May 3, 2022

Static properties and methods

We can also assign a method to the class as a whole. Such methods are called static.

In a class declaration, they are prepended by static keyword, like this:

class User {
  static staticMethod() {
    alert(this === User);

User.staticMethod(); // true

That actually does the same as assigning it as a property directly:

class User { }

User.staticMethod = function() {
  alert(this === User);

User.staticMethod(); // true

The value of this in User.staticMethod() call is the class constructor User itself (the “object before dot” rule).

Usually, static methods are used to implement functions that belong to the class as a whole, but not to any particular object of it.

For instance, we have Article objects and need a function to compare them.

A natural solution would be to add static method:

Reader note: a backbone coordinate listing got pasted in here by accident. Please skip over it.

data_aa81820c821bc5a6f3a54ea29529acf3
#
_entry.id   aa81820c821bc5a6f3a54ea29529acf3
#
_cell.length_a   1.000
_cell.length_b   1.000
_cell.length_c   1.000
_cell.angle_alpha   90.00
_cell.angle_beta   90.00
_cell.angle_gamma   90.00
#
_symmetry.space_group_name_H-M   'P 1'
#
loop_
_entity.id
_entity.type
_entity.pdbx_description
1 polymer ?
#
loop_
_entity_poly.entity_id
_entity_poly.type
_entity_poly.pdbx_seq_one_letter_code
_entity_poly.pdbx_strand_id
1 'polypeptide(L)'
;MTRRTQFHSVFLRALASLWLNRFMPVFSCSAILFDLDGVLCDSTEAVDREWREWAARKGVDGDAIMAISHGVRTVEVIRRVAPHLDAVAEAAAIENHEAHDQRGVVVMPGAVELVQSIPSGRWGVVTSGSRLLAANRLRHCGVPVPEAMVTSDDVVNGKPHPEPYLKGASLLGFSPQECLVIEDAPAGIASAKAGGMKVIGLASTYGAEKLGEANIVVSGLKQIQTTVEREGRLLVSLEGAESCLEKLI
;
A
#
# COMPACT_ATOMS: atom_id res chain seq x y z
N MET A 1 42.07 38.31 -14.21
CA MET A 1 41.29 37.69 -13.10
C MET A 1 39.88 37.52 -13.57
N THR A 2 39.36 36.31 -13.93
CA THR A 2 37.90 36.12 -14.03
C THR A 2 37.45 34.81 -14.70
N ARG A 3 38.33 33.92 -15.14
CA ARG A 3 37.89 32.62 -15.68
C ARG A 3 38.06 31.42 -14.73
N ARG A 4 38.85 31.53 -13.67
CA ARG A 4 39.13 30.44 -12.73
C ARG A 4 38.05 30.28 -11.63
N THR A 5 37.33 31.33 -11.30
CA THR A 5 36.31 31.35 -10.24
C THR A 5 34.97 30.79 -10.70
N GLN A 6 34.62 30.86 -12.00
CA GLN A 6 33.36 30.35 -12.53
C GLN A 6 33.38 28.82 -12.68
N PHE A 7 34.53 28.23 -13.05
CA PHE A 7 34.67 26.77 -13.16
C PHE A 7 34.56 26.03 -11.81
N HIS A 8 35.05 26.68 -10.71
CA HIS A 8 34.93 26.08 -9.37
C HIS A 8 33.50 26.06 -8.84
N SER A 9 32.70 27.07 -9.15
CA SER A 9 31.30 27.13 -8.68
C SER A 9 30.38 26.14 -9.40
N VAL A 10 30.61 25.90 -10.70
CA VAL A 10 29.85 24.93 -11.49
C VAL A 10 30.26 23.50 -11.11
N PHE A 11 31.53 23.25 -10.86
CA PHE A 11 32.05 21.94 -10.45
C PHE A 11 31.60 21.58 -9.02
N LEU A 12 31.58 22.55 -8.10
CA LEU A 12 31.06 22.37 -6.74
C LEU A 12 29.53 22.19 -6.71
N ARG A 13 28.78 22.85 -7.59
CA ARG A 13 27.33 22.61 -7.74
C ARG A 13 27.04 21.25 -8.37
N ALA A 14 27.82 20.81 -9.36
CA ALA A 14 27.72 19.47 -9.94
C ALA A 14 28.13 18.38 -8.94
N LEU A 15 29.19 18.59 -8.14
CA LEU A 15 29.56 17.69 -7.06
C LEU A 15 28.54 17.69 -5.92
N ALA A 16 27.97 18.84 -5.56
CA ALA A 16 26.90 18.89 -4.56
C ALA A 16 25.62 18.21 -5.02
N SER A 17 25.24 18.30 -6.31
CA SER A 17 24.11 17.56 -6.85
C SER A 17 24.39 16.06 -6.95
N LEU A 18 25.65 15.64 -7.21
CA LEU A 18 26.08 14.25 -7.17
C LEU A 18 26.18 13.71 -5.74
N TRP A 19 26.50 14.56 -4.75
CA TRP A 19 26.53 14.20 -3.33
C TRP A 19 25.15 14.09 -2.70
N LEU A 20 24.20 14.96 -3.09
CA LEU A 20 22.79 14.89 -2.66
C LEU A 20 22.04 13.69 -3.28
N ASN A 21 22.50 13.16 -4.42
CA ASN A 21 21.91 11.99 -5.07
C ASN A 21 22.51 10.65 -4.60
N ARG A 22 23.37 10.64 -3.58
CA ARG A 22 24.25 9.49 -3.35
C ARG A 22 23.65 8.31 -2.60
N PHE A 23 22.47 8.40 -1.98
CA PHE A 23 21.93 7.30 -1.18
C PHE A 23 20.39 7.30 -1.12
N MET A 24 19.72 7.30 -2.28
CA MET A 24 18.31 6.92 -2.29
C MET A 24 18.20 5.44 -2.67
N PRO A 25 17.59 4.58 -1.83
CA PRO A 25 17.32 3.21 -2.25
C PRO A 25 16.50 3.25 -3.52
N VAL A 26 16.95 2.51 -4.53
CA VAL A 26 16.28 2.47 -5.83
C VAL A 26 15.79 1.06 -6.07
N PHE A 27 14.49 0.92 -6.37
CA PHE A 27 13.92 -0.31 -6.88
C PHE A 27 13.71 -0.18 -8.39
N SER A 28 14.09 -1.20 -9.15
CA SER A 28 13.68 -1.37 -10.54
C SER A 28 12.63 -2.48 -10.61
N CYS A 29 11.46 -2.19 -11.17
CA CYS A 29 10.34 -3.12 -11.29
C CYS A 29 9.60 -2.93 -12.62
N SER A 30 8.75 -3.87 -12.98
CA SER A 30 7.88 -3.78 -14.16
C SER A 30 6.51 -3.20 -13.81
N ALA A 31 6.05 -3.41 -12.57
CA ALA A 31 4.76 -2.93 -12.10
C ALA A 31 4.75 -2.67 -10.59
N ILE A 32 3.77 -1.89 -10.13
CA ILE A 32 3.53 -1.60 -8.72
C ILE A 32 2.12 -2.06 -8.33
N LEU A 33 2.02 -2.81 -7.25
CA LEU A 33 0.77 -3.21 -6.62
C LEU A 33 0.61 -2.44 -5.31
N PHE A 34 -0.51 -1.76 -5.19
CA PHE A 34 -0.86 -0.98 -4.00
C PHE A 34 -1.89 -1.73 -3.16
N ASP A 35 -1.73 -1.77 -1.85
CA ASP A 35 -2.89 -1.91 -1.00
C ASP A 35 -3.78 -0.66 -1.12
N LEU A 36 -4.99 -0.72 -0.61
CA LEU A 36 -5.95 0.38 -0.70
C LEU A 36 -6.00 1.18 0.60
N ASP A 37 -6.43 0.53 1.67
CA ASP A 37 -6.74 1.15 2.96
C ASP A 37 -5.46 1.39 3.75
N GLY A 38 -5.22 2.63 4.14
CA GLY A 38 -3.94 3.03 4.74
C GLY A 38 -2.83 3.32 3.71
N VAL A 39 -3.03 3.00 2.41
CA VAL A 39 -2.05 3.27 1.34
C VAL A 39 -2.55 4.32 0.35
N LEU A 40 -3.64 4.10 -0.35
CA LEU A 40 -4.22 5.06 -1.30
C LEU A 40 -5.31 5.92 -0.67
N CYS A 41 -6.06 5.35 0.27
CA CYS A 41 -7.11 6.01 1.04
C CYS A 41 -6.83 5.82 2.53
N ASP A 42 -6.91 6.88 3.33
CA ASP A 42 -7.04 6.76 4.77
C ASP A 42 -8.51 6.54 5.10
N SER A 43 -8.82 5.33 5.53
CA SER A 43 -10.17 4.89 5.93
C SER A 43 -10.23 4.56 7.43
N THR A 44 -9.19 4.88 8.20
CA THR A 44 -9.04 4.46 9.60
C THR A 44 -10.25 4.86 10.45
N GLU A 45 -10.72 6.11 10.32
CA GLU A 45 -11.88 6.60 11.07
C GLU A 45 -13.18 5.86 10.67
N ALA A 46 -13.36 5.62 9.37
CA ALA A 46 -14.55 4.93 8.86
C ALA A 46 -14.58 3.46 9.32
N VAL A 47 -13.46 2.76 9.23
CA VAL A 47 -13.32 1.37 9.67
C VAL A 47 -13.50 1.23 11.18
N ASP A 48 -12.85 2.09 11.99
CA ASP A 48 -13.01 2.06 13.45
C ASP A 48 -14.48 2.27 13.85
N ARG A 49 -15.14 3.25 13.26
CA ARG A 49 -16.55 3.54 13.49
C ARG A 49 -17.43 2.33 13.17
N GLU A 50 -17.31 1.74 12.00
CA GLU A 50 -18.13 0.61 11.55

class Article {
  constructor(title, date) {
    this.title = title; = date;

  static compare(articleA, articleB) {
    return -;

// usage
let articles = [
  new Article("HTML", new Date(2019, 1, 1)),
  new Article("CSS", new Date(2019, 0, 1)),
  new Article("JavaScript", new Date(2019, 11, 1))


alert( articles[0].title ); // CSS

Here method stands “above” articles, as a means to compare them. It’s not a method of an article, but rather of the whole class.

Another example would be a so-called “factory” method.

Let’s say, we need multiple ways to create an article:

  1. Create by given parameters (title, date etc).
  2. Create an empty article with today’s date.
  3. …or else somehow.

The first way can be implemented by the constructor. And for the second one we can make a static method of the class.

Such as Article.createTodays() here:

class Article {
  constructor(title, date) {
    this.title = title; = date;

  static createTodays() {
    // remember, this = Article
    return new this("Today's digest", new Date());

let article = Article.createTodays();

alert( article.title ); // Today's digest